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Restoring Democracy in the Nation’s Capitol

A few weeks ago, the country’s voters went to the polls to elect congressional representatives who will come to the Nation’s Capital to represent their interests.  But one group of Americans didn’t do that – those who actually live in the Nation’s Capital.

It is a little known fact that residents of the District of Columbia have no voting representatives in Congress. It is also little known that the United States is the only democracy on earth that denies voting representation to the residents of its capital city. And it is finally little known that Congress has the power to fix this inequity but has not yet done so.

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How did this happen and what should be done about it?

It happened because there was not yet a Nation’s Capital when our Constitution was adopted.  At that time, as the Preamble to the Constitution says, it was written for “We the people of the United States ….”  So the Framers made sure that all of the people of the United States would have voting representation by providing in the Constitution that everyone who lived in a State would be entitled to that representation.

The problem came in 1801 when the District of Columbia was created out of parts of Maryland and Virginia. This caused the State residents living in those parts to lose the vote since the Constitution did not expressly provide for representation for those living in the Capital.

Congress first tried to fix this in 1978 by passing a constitutional amendment giving DC residents the vote. But this Amendment failed because the District didn’t have the resources to get it passed by three-quarters of the state legislatures.

Congress tried again in 2007 and 2009 when it passed by large majorities a bill that would have given DC a vote in the House. But this bill was withdrawn when an amendment was added repealing all the District’s gun safety laws and prohibiting its local legislature from passing any new such laws.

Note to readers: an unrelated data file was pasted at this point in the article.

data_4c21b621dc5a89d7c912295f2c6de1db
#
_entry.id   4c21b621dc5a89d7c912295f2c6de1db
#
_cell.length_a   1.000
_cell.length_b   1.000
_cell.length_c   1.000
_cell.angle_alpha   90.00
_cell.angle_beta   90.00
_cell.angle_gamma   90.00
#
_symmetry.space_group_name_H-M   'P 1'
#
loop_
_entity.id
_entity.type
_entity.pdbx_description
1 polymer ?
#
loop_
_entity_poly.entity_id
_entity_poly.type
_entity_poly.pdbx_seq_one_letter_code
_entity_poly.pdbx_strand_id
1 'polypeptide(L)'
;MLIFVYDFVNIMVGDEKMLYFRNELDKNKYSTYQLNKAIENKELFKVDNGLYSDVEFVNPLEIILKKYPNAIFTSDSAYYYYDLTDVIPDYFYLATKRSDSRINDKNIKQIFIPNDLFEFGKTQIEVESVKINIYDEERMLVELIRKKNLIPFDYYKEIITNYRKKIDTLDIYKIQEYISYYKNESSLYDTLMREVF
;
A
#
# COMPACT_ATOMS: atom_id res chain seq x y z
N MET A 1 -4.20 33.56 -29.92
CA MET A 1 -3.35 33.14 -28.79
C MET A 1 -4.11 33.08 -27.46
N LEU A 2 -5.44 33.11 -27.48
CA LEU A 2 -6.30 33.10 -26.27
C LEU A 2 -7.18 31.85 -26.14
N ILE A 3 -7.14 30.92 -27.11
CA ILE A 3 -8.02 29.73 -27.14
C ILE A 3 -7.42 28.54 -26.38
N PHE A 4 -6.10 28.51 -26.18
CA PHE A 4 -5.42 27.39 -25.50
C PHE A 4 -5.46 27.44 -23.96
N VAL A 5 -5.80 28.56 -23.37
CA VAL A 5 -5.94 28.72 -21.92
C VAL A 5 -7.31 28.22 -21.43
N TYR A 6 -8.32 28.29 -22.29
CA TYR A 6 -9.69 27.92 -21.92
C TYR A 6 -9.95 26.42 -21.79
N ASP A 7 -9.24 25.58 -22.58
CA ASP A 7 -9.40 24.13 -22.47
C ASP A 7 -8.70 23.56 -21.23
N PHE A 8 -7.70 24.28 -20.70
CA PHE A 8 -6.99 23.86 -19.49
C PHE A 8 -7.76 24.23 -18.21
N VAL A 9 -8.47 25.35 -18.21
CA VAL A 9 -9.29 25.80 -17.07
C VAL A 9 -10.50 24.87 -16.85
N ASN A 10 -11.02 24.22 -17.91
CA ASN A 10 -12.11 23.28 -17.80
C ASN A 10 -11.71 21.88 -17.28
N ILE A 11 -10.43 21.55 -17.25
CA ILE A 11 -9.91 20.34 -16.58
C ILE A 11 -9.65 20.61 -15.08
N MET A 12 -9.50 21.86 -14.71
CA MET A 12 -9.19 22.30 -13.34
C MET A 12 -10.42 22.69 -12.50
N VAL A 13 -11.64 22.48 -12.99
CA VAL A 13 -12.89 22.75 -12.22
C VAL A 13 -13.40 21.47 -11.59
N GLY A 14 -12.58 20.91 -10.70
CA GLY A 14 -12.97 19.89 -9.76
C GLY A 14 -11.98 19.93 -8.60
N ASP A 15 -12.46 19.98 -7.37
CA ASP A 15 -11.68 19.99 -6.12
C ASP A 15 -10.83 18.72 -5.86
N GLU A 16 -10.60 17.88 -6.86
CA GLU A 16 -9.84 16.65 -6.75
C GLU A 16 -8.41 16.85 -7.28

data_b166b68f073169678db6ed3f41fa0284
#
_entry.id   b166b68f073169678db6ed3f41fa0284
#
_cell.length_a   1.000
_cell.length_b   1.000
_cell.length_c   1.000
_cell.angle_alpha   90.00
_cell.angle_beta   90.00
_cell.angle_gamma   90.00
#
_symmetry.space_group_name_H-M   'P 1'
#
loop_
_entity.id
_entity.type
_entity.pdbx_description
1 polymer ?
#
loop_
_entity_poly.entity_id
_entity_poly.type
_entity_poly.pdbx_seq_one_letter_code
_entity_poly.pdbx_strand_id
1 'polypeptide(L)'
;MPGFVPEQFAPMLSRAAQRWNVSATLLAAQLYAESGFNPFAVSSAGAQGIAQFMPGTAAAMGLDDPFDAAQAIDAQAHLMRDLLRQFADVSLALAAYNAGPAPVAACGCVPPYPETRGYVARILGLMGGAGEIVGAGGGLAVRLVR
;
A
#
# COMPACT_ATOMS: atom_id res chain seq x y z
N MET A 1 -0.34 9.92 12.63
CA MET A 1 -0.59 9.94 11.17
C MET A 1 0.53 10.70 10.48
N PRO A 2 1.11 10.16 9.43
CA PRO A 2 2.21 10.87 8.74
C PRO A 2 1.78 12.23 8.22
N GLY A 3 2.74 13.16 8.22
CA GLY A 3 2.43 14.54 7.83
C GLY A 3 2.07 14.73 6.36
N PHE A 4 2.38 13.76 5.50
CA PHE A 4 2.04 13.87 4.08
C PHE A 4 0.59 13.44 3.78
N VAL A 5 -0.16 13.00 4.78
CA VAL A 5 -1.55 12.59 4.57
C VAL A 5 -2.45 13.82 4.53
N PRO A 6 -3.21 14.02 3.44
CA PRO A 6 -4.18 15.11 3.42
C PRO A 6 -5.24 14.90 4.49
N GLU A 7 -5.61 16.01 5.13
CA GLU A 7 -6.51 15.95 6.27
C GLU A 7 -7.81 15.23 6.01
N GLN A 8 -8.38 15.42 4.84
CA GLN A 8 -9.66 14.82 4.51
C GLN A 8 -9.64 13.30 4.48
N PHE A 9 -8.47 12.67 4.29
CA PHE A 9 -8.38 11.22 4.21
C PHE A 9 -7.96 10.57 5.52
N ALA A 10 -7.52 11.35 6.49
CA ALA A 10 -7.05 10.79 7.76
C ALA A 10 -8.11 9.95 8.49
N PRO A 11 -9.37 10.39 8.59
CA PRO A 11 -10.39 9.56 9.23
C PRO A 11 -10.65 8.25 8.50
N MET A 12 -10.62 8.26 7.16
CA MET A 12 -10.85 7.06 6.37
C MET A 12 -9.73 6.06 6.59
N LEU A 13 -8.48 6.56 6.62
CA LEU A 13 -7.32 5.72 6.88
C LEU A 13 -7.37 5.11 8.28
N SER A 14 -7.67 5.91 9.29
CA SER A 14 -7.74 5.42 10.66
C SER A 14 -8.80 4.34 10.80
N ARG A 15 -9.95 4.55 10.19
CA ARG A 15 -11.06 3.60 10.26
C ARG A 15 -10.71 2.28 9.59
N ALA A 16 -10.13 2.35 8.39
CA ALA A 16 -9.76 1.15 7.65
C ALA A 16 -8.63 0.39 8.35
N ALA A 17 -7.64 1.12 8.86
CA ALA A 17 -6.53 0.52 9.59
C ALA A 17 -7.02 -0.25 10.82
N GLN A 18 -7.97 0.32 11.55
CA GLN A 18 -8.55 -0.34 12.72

It is time for Congress to address this issue again. People who live in the Capital of this great democracy should not themselves be denied democracy. Those people pay the taxes, abide by the laws, and fight in the wars Congress authorizes; yet they have no vote as to what those taxes, laws, and wars should be.

This is unfair and un-American and contrary to the key principle on which the country was founded: the consent of the governed.

It is furthermore unconstitutional in that it denies DC residents the fundamental right to vote –a right the Supreme Court has repeatedly found to be the right upon which all other rights of Americans turn.

For that reason, we recently filed a lawsuit in Federal Court asking the Court to declare this continuing denial of the right to vote unconstitutional.  But we hope Congress will not wait for this lawsuit to be resolved, especially since it could take several years to do so. DC residents have been denied the right to vote since 1801. The new Congress that was just elected by the rest of the country can and should restore that right when it convenes next January.

America presents itself to the world as a beacon of democracy. That beacon is dimmed by the fact that democracy is denied to those who live in America’s capital. Now, at a moment when many are questioning this country’s continuing commitment to democratic values, Congress and the Courts can and should restore democracy to the residents of the District of Columbia.

Walter Smith is the executive director of DC Appleseed

Chris Wright is a partner at Harris, Wiltshire & Grannis

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